What happened at Ayacucho

Ronan Bennett

  • Shining Path: The World’s Deadliest Revolutionary Force by Simon Strong
    HarperCollins, 274 pp, £16.99, June 1992, ISBN 0 00 215930 9
  • Shining Path of Peru edited by David Scott Palmer
    Hurst, 271 pp, £12.95, June 1992, ISBN 1 85065 152 3
  • Peru under Fire: Human Rights since the Return of Democracy compiled by Americas Watch
    Yale, 169 pp, £12.95, June 1992, ISBN 0 300 05237 5

Travelling in the Andean highlands of Peru some thirty years ago, Peter Matthiessen observed a group of drunken Quechua Indians. ‘In this state the Quechua looks more slack-jawed and brutish than the most primitive man imaginable.’ The Indians were ‘rife with hatreds and resentments ... But they are so subdued by their own poverty, and by their failure to realise how very numerous they are, that a Quechua revolution, while one day inevitable, remains remote.’

The revolution came sooner than Matthiessen expected. Its foot-soldiers are no slack-jawed brutes, but highly disciplined and motivated guerrilla fighters. It is led by Abimael Guzman and organised by the Communist Party of Peru, popularly known as Sendero Luminoso – Shining Path. Sendero’s revolution began 12 years ago in Ayacucho, one of the most backward and isolated towns of the Peruvian Andes, whose name in Quechua means ‘Corner of the Dead’, in memory of those who fell in 1824 in the decisive battle between Bolivar’s forces, under Sucre, and those loyal to the Spanish Crown. Thus Ayacucho can be considered the birthplace of the modern Peruvian state, and may yet prove to be its burial site.

The revolution’s ferocity has given the Corner of the Dead a new and chilling resonance. Journalists, at first mystified by the theatricality and macabre ritual of Sendero’s violence, groped for clichés, something to help box the complexities of peasant insurgency and Maoist revolution into the requirements of the six hundred-word news story. They came up with ‘the Khmer Rouge of Latin America’. The tag stuck, but like all such tags does more to hinder than enhance understanding of the nature, causes and trajectory of Sendero’s revolution. It is the achievement of these books, particularly Simon Strong’s, to rip off the tags and subject the contents of the box to rational argument and analysis.

The roots of the revolution stretch back to the legendary barbarity of Pizarro’s conquest, beginning with the murder of the Inca Atahualpa and the slaughter of the Inca aristocracy. Defeated, leaderless, politically fragmented and cowed by the savagery of the white invaders, the Quechua Indians were almost at once reduced to slavery while the colonists helped themselves to the region’s fabulous riches. There were slave rebellions, hopeless, brutal, millenarian. In the rebellion of 1780-81 Tupac Amaru, a mestizo chieftain who claimed direct descent from the Inca, issued decrees liberating the slaves from the Cerro Rico mines and abolishing forced labour. The rebellion turned into an orgy of murder and pillage. As they advanced, the rebels butchered anyone with a trace of Spanish blood unfortunate enough to fall into their hands, executed priests and fired churches.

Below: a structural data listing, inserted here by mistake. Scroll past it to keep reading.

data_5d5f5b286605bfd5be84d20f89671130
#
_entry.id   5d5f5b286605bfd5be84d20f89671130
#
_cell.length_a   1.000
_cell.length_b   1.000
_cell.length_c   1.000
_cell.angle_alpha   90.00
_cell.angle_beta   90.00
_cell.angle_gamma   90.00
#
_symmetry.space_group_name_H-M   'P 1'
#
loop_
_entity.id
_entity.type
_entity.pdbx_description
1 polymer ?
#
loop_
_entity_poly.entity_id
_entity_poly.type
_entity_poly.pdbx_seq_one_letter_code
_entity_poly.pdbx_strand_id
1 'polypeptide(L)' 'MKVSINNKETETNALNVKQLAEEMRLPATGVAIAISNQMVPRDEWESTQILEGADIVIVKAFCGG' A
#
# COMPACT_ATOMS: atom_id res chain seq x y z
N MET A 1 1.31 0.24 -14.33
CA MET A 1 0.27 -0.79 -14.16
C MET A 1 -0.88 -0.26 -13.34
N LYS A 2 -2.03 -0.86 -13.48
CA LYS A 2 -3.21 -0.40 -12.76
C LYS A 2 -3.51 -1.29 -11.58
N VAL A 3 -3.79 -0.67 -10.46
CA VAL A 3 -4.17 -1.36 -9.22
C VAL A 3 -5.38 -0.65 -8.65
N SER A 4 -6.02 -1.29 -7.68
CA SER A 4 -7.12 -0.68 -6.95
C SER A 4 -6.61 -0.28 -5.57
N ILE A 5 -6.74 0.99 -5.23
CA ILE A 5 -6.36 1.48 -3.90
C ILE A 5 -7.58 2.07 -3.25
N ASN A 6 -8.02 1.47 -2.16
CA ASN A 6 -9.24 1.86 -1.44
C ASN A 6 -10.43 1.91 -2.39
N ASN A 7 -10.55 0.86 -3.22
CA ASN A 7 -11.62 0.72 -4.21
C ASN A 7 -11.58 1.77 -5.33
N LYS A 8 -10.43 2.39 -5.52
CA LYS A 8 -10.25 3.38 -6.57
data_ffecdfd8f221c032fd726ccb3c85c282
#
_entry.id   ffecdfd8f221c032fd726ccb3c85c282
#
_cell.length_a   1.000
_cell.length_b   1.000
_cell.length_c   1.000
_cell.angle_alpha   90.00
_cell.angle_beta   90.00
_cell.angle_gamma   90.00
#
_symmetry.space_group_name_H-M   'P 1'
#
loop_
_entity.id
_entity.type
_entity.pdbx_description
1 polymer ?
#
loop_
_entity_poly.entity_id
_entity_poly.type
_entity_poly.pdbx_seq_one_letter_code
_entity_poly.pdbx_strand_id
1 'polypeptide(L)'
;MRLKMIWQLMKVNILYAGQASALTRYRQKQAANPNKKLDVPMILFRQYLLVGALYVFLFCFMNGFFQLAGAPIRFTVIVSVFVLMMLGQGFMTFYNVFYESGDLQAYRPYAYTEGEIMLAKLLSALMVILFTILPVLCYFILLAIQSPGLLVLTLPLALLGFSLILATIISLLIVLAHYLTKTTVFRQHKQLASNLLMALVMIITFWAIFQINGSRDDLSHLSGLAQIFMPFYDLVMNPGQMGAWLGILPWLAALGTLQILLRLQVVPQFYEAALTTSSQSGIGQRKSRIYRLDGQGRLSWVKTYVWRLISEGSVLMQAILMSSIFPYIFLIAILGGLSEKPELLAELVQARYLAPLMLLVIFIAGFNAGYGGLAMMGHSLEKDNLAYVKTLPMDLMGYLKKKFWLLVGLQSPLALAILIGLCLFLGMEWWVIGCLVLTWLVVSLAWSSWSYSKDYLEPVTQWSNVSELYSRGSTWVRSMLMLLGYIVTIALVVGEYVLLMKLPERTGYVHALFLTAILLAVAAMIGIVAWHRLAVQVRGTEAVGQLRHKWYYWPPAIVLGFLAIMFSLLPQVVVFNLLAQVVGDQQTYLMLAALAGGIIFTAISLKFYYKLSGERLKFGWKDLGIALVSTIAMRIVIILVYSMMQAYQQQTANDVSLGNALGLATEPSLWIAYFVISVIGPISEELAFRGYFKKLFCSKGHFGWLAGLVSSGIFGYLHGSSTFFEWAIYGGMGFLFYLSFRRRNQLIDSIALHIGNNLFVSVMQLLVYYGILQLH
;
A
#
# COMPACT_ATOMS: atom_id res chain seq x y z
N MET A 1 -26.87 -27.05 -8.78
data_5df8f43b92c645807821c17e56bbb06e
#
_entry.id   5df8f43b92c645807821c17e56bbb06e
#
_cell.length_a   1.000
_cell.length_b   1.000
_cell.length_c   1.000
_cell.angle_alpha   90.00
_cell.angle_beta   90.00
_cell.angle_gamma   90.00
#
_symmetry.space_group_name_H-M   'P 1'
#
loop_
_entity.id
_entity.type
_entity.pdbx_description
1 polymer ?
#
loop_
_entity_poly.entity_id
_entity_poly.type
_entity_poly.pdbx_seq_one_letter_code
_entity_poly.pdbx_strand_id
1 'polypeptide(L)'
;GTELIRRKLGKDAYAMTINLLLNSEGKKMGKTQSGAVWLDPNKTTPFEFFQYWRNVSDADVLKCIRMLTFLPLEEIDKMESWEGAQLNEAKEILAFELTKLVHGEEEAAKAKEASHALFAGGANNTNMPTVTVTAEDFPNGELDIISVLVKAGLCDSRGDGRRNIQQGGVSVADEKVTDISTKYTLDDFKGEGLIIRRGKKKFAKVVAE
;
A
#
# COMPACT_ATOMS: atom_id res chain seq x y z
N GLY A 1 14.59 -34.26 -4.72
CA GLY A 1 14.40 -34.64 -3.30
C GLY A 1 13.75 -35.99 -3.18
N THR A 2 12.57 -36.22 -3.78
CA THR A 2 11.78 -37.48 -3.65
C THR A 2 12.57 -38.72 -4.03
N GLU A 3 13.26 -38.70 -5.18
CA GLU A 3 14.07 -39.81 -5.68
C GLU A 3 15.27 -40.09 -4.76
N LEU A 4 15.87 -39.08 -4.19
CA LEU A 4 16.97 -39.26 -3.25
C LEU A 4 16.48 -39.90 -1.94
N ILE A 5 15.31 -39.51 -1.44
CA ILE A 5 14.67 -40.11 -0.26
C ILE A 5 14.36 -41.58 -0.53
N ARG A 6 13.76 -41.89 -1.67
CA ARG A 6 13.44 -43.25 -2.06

The rebels’ savagery was, however, surpassed by that of the colonists. When the Spanish captured Tupac Amaru, they brought him and his family to face torture and execution in the main square of Cuzco. There, after cutting out the rebel leader’s tongue, they lashed his limbs to four horses but failed to quarter him. Still breathing, the ‘liberator’, defiant to the end, was decapitated at the foot of the gallows.

From its inception, the Peruvian state was oligarchical and racist. ‘The tension between Western and Indian culture,’ Strong writes, ‘is at the heart of Peru’s post-conquest history.’ A small ruling class of European descent, established mainly on the coast, held sway over a huge territory with impressive natural resources. Until the 1970s they kept the Indians on their estates in conditions of virtual serfdom.

In the early part of this century, middle-class Peruvian radicals attempted to bridge the gap. Something like an ‘indigenous’ movement sprang up as young intellectuals came increasingly to understand the importance of Peru’s cultural duality. José Carlos Mariategui, who in 1930 founded the Socialist Party and whose thought has been an important influence on Sendero, mixed his highly theoretical Marxism with the millenarian strains of indigenous tradition.

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